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ISRO’s major announcement on ‘Aditya-L1’ mission and Indian space station


India’s first solar mission Aditya-L1 will reach its destination – the Lagrangian point (L1) – on January 6, Indian Space Research Organisation (ISRO) chairperson S Somanath said.

ISRO Chairman S Somanath.(PTI)
ISRO Chairman S Somanath.(PTI)

“Aditya-L1 will enter the L1 point on January 6. That is what is expected. The exact time will be announced at an appropriate time,” news agency PTI quoted Somanath as saying.

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Somanath was interacting with reporters on the sidelines of the Bharatiya Vigyan Sammelan organised by Vijnana Bharati, an NGO working to popularise science, in Ahmedabad.

“When it reaches the L1 point, we have to fire the engine once again so that it does not go further. It will go to that point, and once it reaches that point, it will rotate around it and will be trapped at L1,” he said.

The ISRO chairperson further said when Aditya-L1 reaches its destination, it will help measure various events happening on the Sun for the next five years.

“Once it is successfully placed on L1 point, it will be there for the next five years, gathering all the data which are very important not for India alone but for the entire world. The data will be very useful to understand the dynamics of the Sun and how it affects our life,” the ISRO chief said.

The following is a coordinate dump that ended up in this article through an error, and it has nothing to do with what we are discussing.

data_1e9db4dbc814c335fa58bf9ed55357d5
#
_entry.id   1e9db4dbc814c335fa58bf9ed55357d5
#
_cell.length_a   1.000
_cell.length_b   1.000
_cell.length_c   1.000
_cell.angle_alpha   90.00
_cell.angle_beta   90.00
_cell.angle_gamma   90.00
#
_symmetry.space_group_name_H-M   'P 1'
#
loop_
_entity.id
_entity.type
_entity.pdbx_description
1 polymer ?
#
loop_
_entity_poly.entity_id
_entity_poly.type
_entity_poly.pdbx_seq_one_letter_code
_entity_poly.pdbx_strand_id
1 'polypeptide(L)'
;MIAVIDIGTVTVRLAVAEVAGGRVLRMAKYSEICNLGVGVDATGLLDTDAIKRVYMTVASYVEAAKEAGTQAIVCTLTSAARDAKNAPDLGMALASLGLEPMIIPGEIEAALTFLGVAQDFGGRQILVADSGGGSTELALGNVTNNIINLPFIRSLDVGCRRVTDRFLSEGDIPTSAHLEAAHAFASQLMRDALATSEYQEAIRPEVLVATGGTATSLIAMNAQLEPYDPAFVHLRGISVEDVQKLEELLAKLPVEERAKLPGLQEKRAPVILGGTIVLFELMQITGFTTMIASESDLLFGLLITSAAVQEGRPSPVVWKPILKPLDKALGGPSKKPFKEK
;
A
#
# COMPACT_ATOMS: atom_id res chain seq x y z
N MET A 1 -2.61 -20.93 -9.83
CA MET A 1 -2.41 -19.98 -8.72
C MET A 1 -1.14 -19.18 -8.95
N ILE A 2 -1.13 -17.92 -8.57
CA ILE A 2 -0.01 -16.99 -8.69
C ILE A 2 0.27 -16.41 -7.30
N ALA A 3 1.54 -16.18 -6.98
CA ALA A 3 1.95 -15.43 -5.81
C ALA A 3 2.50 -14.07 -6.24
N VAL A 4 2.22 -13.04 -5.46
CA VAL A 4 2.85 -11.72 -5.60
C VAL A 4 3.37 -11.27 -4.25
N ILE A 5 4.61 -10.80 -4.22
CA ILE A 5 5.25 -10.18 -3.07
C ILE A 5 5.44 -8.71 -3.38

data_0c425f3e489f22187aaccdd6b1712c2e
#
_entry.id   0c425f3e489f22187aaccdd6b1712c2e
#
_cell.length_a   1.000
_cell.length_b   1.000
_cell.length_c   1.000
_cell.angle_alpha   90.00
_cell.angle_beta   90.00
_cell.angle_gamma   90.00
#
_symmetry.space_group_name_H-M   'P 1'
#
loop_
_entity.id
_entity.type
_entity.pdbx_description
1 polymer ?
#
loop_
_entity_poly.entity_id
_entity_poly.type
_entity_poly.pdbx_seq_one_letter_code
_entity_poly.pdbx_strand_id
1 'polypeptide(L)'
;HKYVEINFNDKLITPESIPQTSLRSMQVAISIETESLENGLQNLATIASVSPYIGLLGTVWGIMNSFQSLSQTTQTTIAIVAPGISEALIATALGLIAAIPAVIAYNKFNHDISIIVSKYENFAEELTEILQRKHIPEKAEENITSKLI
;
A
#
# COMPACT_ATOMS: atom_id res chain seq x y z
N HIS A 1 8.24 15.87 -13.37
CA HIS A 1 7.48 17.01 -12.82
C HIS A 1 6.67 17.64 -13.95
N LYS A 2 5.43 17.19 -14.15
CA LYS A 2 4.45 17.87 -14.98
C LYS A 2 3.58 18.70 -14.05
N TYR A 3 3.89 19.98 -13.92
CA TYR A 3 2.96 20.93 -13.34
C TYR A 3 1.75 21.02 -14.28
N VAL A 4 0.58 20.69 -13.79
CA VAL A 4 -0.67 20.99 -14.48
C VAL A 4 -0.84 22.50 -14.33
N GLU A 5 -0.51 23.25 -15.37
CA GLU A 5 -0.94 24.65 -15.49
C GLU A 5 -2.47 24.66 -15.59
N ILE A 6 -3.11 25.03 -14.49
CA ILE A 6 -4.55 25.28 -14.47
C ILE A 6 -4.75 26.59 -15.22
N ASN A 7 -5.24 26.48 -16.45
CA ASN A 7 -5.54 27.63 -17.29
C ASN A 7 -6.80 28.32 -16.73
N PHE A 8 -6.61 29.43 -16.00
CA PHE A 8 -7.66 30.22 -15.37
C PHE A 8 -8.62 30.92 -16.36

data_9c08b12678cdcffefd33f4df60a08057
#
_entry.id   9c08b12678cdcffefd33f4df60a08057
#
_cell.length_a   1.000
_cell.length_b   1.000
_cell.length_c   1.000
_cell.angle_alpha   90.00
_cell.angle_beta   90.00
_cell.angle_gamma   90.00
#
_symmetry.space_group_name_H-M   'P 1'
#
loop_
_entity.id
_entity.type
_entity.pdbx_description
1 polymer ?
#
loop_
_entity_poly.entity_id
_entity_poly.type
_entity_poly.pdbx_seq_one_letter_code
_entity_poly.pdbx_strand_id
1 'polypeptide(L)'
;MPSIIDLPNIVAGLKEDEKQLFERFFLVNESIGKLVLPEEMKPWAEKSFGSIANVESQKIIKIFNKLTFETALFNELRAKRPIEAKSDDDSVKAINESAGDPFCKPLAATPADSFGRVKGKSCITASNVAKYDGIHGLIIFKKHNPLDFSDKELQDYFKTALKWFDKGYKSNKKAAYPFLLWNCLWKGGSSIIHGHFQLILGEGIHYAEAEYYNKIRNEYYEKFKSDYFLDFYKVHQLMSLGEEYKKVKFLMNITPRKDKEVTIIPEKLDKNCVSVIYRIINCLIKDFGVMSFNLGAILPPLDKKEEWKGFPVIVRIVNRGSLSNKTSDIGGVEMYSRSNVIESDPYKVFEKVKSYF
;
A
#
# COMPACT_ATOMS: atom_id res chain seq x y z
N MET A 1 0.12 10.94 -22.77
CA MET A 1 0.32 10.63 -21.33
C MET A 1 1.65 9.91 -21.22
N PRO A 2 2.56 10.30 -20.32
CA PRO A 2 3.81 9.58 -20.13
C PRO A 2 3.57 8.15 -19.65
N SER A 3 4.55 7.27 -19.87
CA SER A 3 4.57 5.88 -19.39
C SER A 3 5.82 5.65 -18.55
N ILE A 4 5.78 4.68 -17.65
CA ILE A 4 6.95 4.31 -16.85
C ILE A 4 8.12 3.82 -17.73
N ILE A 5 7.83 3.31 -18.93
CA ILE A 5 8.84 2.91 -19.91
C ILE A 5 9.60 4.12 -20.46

Somanath also said that how India is going to become a technologically powerful country is very important. He pointed out that ISRO has made a plan to build an Indian space station, called the ‘Bharatiya Space Station’ during the ‘Amrit Kaal’ as per Prime Minister Narendra Modi’s instructions.

“In the space sector we are seeing an emergence of new actors…We are going to support, encourage and build the economy around the new generation,” he said, adding that India cannot become a leader in everything, but it should focus on the sectors where it can.

What is the Aditya L-1 mission?

Aditya-L1, India’s first solar mission, was launched on September 2 from the Satish Dhawan Space Centre (SDSC) in Andhra Pradesh’s Sriharikota.

The mission aims to study the Sun from a halo orbit around the first Sun-earth Lagrangian point (L1), which is located roughly 1.5 million km from Earth.

Earlier this month, ISRO said that the Solar Wind Ion Spectrometer (SWIS), the second instrument in the Aditya Solar Wind Particle Experiment (ASPEX) payload is operational.

According to the space agency, ASPEX comprises two instruments – the Solar Wind Ion Spectrometer (SWIS) and the SupraThermal and Energetic Particle Spectrometer (STEPS). While the STEPS instrument started operating on September 10 while, the SWIS instrument was activated on November 2, 2023.


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